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13 March 2017

Case study

Wates

Wates’ employment programmes have supported over 500 former offenders to find employment after release from prison.

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Wates has provided support to the criminal justice sector since the 1950s, supporting people, charities, research, and infrastructure projects. When building an extension to HMP Rochester in 2008, Wates was asked to help find jobs for some of the people leaving prison. This paved the way for the Changing Paths Charitable Trust, which was set up in 2010 with the support of ‘Wates Giving’ grant funding from the Wates Family Enterprise Trust. Unique in its approach, Changing Paths helps offenders, ex-offenders, and the long-term unemployed to find skills training and long-term employment. This, alongside Wates’ industry-leading ‘Building Futures’ training programme, forms a huge part of Wates’ commitment to helping people to find the right career path for them, and through Changing Paths and Building Futures they have so far helped to create real, sustainable job opportunities for over 500 people.

Chris Booton, Key Account Director, Wates Construction, and Trustee, Changing Paths:

We have learnt a lot about overcoming the myriad of challenges facing offenders in eight years, and the occasional challenge that we faced with them. These range from the day-to-day frustrations – offenders not being given their travel warrant at the last minute – to the much bigger hurdles – an offender not being allowed to enrol in the local college to complete his apprenticeship, for example. With a bit of persistence we have also learnt about the many great benefits to us and to the people we work with.

The support we give works best when we match offenders with jobs in our supply chain, which also helps companies in the industry who are looking for good quality staff and facing a skills shortage. We talk to the ex-offenders and find out what they’re interested in, and then we speak to our networks to find an opportunity. We work with the candidate to update their CV and prepare for interview, all to give them the best chance we can.

When Simon told us that he wanted to be an architect, we discussed with him what this would involve: the skills he would need, the long hours of study, the years at university, and the low pay while training. We spoke to an architect designing the prisons we were working on and he was willing to give Simon an interview, and then offered him four weeks of work experience. Both he and I believed that the opportunity wasn’t right for Simon and that he would realise this for himself, but he proved us all wrong. He impressed the firm so much that they offered him a salaried position on a training programme and sponsored him through university. He is now in his third year, well on the way to achieving his dream, and is a valued member of the firm.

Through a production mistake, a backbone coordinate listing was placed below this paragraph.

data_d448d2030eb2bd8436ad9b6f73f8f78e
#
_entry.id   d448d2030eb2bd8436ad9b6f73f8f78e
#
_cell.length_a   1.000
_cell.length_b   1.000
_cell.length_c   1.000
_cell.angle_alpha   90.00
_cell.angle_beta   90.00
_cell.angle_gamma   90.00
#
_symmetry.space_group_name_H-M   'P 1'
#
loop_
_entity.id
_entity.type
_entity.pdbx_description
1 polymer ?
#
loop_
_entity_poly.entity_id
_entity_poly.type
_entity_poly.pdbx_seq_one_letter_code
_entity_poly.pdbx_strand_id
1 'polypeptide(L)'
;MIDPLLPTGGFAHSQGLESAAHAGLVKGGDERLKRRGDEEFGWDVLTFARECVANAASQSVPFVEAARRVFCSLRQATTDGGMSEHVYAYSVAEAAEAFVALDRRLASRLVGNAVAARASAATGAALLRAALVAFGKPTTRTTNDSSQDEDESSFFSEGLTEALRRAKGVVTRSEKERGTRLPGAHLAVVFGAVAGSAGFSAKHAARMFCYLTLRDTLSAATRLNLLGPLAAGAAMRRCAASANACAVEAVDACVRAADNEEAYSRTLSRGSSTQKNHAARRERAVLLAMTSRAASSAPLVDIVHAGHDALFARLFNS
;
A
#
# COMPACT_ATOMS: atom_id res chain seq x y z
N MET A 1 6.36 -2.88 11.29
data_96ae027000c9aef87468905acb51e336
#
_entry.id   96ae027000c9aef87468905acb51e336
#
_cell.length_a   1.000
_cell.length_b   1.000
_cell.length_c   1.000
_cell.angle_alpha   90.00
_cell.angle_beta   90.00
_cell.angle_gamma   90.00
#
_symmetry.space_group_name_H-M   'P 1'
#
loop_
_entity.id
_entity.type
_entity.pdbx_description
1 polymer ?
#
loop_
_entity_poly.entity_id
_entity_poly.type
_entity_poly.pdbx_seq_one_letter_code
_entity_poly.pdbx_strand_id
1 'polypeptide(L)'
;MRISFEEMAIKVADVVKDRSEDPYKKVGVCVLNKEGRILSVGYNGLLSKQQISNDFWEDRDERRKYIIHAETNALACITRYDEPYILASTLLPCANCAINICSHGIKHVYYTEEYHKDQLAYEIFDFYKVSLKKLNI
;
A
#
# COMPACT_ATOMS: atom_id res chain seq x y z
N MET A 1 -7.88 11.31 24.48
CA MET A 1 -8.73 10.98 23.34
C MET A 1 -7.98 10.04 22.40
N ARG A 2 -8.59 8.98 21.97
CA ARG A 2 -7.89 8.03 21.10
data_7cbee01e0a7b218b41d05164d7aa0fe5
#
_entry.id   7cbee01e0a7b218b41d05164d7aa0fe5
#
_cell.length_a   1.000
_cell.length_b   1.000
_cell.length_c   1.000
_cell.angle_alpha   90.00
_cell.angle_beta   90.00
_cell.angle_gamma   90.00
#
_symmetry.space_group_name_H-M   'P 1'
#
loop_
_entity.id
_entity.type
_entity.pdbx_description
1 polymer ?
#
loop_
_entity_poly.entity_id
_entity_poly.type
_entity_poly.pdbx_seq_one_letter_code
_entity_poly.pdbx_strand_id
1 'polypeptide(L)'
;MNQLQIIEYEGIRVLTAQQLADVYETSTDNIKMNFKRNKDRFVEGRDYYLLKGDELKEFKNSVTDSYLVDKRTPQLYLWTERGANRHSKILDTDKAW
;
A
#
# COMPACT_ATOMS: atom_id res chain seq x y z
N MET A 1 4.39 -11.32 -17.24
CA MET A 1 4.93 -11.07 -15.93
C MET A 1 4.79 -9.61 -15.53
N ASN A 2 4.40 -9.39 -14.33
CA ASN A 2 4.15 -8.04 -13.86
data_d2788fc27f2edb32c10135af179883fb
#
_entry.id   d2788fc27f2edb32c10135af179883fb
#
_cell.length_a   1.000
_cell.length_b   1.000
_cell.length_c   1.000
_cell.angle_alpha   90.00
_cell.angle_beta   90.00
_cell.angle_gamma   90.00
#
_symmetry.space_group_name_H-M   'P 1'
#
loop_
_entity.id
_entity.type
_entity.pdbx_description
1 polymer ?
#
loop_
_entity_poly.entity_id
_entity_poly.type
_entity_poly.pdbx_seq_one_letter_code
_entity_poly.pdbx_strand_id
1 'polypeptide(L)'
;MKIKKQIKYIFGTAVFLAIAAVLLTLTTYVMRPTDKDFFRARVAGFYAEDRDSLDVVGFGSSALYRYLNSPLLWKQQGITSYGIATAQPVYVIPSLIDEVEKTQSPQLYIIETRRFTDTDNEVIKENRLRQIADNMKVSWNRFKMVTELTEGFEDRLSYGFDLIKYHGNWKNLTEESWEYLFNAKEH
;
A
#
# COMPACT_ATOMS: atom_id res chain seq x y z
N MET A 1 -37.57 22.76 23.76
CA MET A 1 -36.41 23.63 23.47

We meet a diverse group of people and we aim to treat them all as individuals. Construction may not be the right fit for everyone, so we do what we can to help them find what they’re interested in, and give them the best chance we can, whether that’s by helping them get work-ready with CVs and interview prep or just believing in them and encouraging them to kick-start their lives again.

Mark needed this encouragement when we met him – he had never had a job before and had very low self-esteem. He wanted to support his girlfriend and daughter. We helped him find a job with one of our subcontractors in Kent, where he helped out with a mix of things, from general labouring to working as a plumber’s mate. His employers have told us how pleased they are with his attitude and timekeeping, and he has become a valued member of the company. Without this opportunity Mark would have been at risk of reoffending and returning to prison, but now he says work has given him purpose and he really enjoys doing a day’s work and earning a day’s pay.

We encourage all employers to consider employing offenders. There are some extremely talented people locked up in our prisons, and the process means that you often get to know them better than you would through a conventional interview process. Some will be changing professions, and some have never been given an opportunity in their lives. Just like us they are all different, and it’s just a case of finding the right match for your business.

I won’t pretend there aren’t challenges to overcome, but don’t be put off – restrictions and bureaucracy might seem problematic but in reality they are simple to deal with, and shouldn’t get in the way of giving someone an opportunity. The benefits far outweigh the drawbacks – we have found that offenders make the most loyal employees, and they work hard to show their gratitude for the opportunity. 

Wates’ engagement with Changing Paths is supporting by Wates Giving, a charitable programme set up by the Wates Family, which makes over 250 grants worth around £1m a year to charities and community groups.

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